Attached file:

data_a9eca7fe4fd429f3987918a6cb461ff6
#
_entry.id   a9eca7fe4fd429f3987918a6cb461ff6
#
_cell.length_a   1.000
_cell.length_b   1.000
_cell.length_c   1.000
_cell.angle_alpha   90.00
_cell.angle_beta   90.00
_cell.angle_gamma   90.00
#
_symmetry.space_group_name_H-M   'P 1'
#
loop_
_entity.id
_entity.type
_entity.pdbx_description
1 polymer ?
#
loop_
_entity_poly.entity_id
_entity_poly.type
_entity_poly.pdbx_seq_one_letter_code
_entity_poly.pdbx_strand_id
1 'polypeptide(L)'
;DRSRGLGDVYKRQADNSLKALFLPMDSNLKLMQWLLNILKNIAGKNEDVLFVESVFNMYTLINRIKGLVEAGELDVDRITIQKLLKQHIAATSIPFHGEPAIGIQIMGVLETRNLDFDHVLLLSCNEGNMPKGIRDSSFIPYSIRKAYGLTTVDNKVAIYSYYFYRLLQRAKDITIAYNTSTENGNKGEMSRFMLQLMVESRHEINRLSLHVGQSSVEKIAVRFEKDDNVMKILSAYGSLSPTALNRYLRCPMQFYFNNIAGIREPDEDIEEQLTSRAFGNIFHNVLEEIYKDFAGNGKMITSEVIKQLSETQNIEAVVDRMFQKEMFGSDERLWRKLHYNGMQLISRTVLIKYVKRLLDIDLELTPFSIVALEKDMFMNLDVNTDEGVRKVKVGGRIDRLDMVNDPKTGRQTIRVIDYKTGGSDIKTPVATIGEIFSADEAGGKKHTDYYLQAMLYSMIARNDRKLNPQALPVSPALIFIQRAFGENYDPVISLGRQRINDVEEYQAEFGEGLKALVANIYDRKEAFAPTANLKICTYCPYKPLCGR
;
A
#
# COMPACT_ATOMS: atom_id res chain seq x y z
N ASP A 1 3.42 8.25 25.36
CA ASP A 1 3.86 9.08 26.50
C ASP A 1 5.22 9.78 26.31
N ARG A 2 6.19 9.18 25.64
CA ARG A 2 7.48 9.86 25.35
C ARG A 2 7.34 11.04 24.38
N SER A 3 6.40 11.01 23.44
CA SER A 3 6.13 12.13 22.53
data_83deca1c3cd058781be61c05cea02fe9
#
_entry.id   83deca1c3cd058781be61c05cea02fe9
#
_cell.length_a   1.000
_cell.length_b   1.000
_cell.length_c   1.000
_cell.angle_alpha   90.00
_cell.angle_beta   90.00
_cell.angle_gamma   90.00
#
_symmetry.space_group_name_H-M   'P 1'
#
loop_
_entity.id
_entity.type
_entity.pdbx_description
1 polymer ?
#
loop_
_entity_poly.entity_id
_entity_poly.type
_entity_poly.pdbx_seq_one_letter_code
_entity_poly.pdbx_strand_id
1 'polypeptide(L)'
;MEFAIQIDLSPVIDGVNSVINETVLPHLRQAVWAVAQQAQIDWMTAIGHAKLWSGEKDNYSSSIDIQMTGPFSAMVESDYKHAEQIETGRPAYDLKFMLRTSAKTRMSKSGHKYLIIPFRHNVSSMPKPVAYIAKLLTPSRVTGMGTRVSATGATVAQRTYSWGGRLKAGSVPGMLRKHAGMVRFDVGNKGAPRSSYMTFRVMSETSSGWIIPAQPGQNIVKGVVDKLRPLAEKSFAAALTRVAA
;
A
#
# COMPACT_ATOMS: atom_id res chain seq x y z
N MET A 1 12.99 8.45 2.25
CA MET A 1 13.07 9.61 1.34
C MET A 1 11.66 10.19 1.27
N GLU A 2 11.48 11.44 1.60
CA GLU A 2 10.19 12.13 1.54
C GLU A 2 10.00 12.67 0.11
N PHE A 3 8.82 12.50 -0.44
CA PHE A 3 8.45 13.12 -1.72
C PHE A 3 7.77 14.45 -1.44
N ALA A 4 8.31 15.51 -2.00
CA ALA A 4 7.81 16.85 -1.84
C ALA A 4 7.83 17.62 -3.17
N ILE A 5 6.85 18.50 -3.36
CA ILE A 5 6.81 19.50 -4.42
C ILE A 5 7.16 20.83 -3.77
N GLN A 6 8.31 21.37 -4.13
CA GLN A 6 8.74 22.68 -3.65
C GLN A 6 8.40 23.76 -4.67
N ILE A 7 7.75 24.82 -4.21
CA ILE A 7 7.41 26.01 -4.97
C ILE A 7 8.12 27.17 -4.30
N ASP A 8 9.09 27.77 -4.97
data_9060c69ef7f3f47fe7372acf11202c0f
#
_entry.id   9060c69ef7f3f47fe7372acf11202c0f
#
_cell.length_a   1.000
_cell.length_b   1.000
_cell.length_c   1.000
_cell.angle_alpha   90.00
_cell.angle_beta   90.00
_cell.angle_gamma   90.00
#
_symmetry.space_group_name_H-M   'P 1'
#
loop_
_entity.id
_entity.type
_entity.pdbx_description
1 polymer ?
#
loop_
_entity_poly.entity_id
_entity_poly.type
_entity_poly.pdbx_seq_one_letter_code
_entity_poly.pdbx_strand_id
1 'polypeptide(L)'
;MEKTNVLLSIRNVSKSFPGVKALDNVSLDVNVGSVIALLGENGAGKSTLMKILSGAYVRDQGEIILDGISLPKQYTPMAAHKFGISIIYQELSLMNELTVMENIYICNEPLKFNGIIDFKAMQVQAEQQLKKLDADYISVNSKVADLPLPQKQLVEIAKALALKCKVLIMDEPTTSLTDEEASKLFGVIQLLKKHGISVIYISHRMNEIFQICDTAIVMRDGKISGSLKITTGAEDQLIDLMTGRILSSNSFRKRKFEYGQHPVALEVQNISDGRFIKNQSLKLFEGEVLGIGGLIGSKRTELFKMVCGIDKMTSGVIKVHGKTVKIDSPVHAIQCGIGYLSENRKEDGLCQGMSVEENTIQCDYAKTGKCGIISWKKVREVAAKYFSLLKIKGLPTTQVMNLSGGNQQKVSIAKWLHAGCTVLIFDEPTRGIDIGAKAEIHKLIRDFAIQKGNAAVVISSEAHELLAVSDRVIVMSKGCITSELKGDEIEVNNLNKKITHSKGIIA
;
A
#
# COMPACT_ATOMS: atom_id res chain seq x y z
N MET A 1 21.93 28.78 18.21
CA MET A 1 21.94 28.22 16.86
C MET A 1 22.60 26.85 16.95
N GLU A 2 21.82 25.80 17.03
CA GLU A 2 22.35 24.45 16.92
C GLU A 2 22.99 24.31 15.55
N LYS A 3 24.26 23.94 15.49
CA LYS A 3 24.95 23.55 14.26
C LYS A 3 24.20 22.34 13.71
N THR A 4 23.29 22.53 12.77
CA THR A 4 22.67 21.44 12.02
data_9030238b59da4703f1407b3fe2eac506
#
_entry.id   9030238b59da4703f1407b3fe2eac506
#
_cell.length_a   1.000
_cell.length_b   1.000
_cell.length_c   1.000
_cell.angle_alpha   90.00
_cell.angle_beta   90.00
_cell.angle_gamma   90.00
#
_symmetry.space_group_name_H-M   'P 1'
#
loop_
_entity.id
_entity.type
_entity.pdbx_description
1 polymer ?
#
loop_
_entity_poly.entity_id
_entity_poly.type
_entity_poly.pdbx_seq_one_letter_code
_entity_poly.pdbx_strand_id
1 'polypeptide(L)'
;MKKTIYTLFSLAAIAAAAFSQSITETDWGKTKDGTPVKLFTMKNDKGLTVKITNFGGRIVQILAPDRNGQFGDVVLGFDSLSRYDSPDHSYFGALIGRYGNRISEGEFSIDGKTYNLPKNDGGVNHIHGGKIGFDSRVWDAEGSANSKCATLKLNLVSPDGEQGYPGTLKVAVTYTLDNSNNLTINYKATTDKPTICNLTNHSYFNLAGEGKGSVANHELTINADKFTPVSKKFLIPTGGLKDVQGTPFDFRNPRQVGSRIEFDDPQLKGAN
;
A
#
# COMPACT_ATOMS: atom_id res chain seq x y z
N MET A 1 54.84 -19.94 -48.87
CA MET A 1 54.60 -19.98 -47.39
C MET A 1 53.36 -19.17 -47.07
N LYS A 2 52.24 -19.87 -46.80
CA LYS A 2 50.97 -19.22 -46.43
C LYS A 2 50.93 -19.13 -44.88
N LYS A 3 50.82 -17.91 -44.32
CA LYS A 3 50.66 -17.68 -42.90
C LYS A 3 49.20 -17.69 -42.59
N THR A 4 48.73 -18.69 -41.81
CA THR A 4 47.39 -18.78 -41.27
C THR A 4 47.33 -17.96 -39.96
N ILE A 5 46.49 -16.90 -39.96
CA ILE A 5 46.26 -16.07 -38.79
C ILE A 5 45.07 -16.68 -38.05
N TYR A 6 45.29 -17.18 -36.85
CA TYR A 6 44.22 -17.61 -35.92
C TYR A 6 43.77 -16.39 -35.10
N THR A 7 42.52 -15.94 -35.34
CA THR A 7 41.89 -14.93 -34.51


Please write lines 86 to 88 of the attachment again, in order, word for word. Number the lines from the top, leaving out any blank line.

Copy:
C GLN A 6 8.40 23.76 -4.67
N ILE A 7 7.75 24.82 -4.21
CA ILE A 7 7.41 26.01 -4.97